And when all else fails, choose a suitable alternative and forget stevia altogether. Lisa uses honey and pure maple syrup, and I personally prefer coconut palm sugar, since it is low glycemic (making it more diabetic friendly)

Well, if you’ve followed some of the links above, especially the “Sweetener Values including Calories and Glycemic Index“, you will have formed your own opinion about honey, maple syrup and coconut palm sugar.  All depends whether you are T2 diabetic and/or if you’re trying to stay in ketosis.

[simpleazon-image align="right" asin="B000V3IV3O" locale="uk" height="160" src="http://ecx.images-amazon.com/images/I/317R0BJJLuL._SL160_.jpg" width="160"]Folk on the ketogenic diet usually test their ketogenic status using Ketostix.  You wee on them and (hopefully) they go pink to purple.

However, they are significantly less than accurate!

Firstly, as you head towards “nutritional ketosis” two substances are produced that are found in the urine: acetoacetate and beta-hydroxybutyrate.  It is the latter, beta-hydroxybutyrate that we are interested in, but, as Phinney and Volek say:

the strips that test for ketones in the urine detect the presence of acetoacetate, not beta-hydroxybutyrate

They go on:

In the kidney, this process of keto-adaptation is also complex. Over time, urine ketone excretion drops off … This decline in urine ketones happens over the same time-course that renal uric acid clearance returns to normal  and thus may represent an adaptation in kidney organic acid metabolism in response to sustained carbohydrate restriction.

[simpleazon-image align="right" asin="B005CVV2AE" locale="uk" height="160" src="http://ecx.images-amazon.com/images/I/515TE8b8jLL._SL160_.jpg" width="106"]So we are not only measuring the wrong thing (acetoacetate vs beta-hydroxybutyrate), but over time acetoacetate excretion drops off (which is why so many people in ketogenic forums and Facebook groups keep asking why they are “no longer in ketosis” (as measured by the Ketostix) when they are being good and sticking to the diet.  Phinney and Volek conclude:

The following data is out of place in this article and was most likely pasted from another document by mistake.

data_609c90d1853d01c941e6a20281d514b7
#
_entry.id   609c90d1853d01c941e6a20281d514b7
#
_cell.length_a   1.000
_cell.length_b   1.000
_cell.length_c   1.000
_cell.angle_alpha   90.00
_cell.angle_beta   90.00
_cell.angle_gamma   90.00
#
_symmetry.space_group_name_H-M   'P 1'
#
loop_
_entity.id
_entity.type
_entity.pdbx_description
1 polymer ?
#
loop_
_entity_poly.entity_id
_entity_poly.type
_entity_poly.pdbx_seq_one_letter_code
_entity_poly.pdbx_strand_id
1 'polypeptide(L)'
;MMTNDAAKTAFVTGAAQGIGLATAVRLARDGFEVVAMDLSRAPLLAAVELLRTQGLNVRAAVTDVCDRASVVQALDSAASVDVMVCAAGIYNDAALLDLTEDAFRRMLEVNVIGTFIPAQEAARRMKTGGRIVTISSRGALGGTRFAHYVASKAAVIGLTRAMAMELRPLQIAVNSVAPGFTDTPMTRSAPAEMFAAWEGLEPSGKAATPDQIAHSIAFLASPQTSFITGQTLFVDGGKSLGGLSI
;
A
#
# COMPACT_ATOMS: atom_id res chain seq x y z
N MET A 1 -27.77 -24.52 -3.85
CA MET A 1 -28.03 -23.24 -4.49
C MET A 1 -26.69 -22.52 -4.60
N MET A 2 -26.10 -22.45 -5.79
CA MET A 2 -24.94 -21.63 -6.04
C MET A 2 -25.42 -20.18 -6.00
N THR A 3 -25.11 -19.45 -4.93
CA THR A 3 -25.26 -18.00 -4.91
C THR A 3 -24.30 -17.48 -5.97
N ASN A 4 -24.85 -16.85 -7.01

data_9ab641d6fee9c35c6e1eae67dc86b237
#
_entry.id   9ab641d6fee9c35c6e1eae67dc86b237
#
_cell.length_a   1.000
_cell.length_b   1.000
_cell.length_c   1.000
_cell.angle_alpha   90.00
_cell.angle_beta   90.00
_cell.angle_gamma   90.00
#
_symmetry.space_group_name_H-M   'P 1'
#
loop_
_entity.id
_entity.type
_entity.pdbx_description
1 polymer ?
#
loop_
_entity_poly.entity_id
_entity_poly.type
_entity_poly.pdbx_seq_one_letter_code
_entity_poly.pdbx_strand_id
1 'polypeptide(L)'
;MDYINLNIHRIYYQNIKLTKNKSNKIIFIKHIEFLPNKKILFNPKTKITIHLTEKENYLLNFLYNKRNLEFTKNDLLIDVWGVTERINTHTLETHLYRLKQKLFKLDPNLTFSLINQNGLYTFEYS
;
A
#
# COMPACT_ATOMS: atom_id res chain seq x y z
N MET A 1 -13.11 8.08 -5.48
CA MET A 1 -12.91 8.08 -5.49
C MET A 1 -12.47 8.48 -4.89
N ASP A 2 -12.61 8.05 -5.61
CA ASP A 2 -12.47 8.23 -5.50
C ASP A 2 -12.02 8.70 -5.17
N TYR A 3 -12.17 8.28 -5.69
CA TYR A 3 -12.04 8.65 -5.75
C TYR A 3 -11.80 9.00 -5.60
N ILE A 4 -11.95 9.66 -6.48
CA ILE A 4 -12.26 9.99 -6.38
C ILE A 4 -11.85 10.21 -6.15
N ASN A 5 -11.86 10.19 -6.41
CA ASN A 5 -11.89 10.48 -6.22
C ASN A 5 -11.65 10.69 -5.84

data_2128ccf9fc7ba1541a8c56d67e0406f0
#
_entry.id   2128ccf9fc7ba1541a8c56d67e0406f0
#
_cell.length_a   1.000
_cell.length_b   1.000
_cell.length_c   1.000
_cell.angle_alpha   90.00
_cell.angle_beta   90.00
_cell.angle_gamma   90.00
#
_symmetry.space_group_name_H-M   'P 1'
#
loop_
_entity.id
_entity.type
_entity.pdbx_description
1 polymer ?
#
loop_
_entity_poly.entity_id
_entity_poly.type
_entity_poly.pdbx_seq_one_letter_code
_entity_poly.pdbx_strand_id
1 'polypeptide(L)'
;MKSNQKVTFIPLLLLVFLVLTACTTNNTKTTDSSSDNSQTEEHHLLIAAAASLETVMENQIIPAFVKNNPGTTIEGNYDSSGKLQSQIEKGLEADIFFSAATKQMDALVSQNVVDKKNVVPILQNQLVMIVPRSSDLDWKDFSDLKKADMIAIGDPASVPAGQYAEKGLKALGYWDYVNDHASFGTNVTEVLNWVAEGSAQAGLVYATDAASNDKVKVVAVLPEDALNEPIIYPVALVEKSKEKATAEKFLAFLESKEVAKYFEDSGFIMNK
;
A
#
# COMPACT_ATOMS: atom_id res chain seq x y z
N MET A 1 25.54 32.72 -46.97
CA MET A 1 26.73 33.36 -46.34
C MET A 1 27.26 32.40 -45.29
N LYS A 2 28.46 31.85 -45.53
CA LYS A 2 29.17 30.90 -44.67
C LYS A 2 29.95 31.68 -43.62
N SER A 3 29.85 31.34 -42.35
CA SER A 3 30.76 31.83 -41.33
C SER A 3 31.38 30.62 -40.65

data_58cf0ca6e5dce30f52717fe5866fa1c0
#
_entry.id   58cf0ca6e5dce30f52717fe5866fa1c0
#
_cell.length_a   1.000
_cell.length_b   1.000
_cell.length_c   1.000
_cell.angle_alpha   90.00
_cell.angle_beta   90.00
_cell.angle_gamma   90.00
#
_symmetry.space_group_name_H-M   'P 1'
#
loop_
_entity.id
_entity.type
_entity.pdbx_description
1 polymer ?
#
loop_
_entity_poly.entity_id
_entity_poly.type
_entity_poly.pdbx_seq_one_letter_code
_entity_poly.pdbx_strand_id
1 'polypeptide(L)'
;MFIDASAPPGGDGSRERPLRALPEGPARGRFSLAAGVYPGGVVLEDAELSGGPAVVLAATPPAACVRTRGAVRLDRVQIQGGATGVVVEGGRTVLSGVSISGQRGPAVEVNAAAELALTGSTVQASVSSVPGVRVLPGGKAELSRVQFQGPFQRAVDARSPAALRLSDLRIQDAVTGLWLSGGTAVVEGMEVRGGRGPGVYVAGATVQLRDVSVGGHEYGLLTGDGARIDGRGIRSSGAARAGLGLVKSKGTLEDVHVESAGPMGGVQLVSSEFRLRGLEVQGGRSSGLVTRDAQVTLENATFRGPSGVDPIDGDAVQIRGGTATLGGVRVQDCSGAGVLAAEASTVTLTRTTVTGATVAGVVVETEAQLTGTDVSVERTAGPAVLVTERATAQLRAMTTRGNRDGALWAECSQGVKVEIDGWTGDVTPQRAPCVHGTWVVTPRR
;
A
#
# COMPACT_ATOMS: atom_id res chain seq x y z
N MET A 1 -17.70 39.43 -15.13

These temporal changes in how the kidneys handle ketones make urine ketone testing a rather uncertain if not undependable way of monitoring dietary response/adherence. Testing serum for beta-hydroxybutyrate is much more accurate but requires drawing blood, and it is expensive because it is not a routine test that doctors normally order.

From [simpleazon-link asin="B005CVV2AE" locale="uk"]The Art and Science of Low Carbohydrate Living[/simpleazon-link]

Well, there’s something they didn’t know when they wrote that: you can now do serum testing (testing the level of beta-hydroxybutyrate in your blood) at home with a simple meter that is similar to a blood glucose meter.

I have recently found a brand-new meter, an upgrade from the Precision Xtra, which is called the Freestyle Optium.  I got mine for free!  Further down this post, I will tell you how (although it may only be possible in the UK).  So what follows between the rules is how it was until recently, and how it may still be outside the UK.

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There are a couple of meters you can use, and they have been tested and compared by Jimmy Moore in his n=1 reports on his own progress with nutritional ketosis.  One of the meters comes out badly in his review: you have to remember that these meters were not intended for the likes of us, who are trying to achieve nutritional ketosis, as defined by Phinney and Volek.